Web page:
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Economy

Soccer's "Qatargate"? Accusations Of Payoffs To Secure World Cup 2022 Bid

FRANCE FOOTBALL, AFP(France) LE SOIR (Belgium)

Worldcrunch

PARIS – When Qatar was chosen as the site for soccer's World Cup in 2022, the sports world let out a collective: What?...Where?? But for the more cynical, the real question has always been: How?

According to Paris-based sports weekly France Football, the answer to that last question is: corruption. The French magazine published a 20-page investigation this week delving into the decision two years ago "outside any logic" by FIFA, soccer's international governing board, to award the World Cup to the wealthy Gulf emirate.

"Should we re-vote for the 2022 World Cup?" titles France Football. That Qatar is such a weak soccer country (ranked 106th in the world) was the first reason many observers believed something was not right in its being chosen the 21st host of the World Cup.

But now, the respected French soccer weekly, which many in the sport know for its annual awarding of the Ballon d’or (Golden Ball) for the world's top footballer, is detailing specific allegations for how Qatar essentially paid its way to hosting the event.

Top soccer personalities were allegedly paid large sums to praise the country’s qualities at FIFA conventions -- the magazine says 11 million euros was the price for French soccer legend Zinedine Zidane, and a reportedly hefty check also to FC Barcelona’s coach at the time, Pep Guardiola.

Guido Tognoni, a former FIFA member, qualified the soccer federation “a little mafia.”

“It’s hard to talk about buying votes (per se), but rather the arrangement of votes thanks to agreements and the exchanging of favors,” Tognoni told France Football, according to a rundown of the accusations in the Belgium daily Le Soir.

France Football cites a meal in November 2010 at the French Presidential palace hosted by then French President Nicolas Sarkozy, with Qatari Prince Al Thani and French football legend Michel Platini, who is a key FIFA board member and head of European soccer's governing board. France Football says the Qataris wanted to negotiate for Platini’s vote for the World Cup selection bid in exchange for the creation of a sports satellite TV channel and the purchase of the Paris Saint-Germain (PSG) soccer club.

PSG is now owned by the Qatar Investment Authority, which also runs Bein sports TV network in France. Platini lashed out at the accusations, telling AFP: "I made my choice with complete independence following a simple logic... opening up countries who have never organised major sporting events....With the same concern for transparency, it was me who revealed to the media that a few weeks before the vote I was invited to dinner by Nicolas Sarkozy."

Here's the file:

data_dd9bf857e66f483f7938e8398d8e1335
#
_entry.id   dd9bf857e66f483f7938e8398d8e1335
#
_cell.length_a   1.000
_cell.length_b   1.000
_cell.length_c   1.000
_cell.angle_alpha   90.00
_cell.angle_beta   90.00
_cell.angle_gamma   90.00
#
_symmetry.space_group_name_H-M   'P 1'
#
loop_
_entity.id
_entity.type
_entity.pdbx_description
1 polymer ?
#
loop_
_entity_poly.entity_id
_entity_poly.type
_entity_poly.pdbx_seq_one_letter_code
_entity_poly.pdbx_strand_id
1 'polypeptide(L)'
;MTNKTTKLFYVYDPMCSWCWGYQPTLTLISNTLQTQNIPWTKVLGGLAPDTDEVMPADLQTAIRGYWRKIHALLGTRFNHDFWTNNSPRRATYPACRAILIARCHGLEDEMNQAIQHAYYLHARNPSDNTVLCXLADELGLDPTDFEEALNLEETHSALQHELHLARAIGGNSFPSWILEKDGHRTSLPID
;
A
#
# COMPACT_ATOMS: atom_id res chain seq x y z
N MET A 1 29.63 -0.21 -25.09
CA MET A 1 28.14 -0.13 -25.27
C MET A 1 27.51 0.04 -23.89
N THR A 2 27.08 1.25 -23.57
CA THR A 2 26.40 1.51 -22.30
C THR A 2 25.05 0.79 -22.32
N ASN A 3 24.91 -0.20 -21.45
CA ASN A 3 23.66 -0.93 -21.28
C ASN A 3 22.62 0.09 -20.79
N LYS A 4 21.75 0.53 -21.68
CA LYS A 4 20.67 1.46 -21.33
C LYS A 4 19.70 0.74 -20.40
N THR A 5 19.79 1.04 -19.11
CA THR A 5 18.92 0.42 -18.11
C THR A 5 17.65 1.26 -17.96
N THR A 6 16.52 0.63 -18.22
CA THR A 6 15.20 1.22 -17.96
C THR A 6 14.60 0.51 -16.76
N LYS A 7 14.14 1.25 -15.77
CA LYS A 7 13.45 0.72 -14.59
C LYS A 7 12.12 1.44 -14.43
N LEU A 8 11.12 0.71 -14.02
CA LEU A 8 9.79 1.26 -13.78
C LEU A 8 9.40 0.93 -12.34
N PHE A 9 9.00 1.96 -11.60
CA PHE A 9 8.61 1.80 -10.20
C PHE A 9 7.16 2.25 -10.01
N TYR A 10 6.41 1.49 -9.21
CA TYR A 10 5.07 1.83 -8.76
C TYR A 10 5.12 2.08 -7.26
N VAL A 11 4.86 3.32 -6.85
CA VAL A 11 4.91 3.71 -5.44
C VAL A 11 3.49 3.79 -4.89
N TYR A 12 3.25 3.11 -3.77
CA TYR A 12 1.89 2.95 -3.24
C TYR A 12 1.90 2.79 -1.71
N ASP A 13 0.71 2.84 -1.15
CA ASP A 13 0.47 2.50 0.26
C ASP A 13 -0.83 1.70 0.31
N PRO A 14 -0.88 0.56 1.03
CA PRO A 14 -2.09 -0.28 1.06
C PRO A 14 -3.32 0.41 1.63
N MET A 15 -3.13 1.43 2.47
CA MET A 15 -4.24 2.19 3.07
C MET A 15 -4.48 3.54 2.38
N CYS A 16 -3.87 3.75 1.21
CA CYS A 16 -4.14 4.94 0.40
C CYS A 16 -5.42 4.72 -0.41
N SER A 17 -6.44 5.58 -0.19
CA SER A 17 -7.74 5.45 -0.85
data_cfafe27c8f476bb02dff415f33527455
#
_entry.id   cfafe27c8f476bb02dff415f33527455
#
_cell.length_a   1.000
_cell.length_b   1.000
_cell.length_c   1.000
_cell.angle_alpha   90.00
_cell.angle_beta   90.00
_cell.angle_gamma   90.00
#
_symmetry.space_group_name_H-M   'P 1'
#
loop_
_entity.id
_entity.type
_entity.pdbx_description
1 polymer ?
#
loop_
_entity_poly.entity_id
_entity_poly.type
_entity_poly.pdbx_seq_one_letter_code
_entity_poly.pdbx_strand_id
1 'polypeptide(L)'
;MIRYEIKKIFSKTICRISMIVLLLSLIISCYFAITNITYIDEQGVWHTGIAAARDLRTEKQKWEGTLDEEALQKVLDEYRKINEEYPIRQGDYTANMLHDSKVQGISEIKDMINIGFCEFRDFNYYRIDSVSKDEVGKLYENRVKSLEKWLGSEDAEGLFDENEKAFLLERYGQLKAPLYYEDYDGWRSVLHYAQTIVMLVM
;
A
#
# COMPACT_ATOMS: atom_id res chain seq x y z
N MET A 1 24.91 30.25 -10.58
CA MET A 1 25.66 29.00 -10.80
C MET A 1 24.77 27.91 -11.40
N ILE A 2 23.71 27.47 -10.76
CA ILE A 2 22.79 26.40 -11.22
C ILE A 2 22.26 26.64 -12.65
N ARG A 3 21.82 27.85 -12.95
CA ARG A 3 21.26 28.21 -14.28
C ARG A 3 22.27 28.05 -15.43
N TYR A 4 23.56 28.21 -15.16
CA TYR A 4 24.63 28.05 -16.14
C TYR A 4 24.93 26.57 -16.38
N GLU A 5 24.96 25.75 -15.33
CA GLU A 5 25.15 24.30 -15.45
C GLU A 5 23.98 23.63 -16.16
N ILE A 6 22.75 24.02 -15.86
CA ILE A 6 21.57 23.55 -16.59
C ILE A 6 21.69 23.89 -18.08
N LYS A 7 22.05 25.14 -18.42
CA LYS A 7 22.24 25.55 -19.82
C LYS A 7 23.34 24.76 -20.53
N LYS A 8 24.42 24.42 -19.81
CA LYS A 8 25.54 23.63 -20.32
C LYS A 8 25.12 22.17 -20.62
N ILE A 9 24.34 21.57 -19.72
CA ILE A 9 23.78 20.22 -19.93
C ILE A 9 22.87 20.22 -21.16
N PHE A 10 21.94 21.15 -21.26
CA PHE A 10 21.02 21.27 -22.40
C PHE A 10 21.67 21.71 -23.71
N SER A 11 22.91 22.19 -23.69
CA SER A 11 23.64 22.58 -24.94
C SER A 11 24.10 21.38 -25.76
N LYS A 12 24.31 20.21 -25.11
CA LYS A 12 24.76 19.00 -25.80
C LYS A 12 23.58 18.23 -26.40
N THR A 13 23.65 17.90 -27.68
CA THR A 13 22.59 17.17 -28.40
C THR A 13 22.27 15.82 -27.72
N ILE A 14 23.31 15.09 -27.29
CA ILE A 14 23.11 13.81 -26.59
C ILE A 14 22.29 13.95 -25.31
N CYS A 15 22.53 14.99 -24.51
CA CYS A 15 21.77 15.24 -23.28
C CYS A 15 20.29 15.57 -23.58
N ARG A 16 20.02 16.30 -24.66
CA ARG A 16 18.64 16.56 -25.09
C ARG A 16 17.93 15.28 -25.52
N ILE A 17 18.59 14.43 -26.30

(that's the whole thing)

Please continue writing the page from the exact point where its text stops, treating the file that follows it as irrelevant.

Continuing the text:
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FOCUS: Russia-Ukraine War

Wagner's MIA Convicts: Where Do Deserting Russian Mercenaries Go?

Tens of thousands of Russian prisoners who've been recruited by the Wagner Group mercenary outfit have escaped from the frontlines after volunteering in exchange for freedom. Some appear to be seeking political asylum in Europe thanks to a "cleared" criminal record.

Picture of a soldier wearing the Wagner Group Logo on their uniform.

Soldier wearing the paramilitary Wagner Group Logo on their uniform.

Source: Sky over Ukraine via Facebook
Anna Akage

Of the about 50,000 Russian convicts who signed up to fight in Ukraine with the Wagner Group, just 10,000 are reportedly still at the front. An unknown number have been killed in action — but among those would-be casualties are also a certain number of coffins that are actually empty.

To hide the number of soldiers who have deserted or defected to Ukraine, Wagner boss Yevgeny Prigozhin is reportedly adding them to the lists of the dead and missing.

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Some Wagner fighters have surrendered through the Ukrainian government's "I Want To Live" hotline, says Olga Romanova, director and founder of the Russia Behind Bars foundation.

"Relatives of the convicts enlisted in the Wagner Group are not allowed to open the coffins," explains Romanova.

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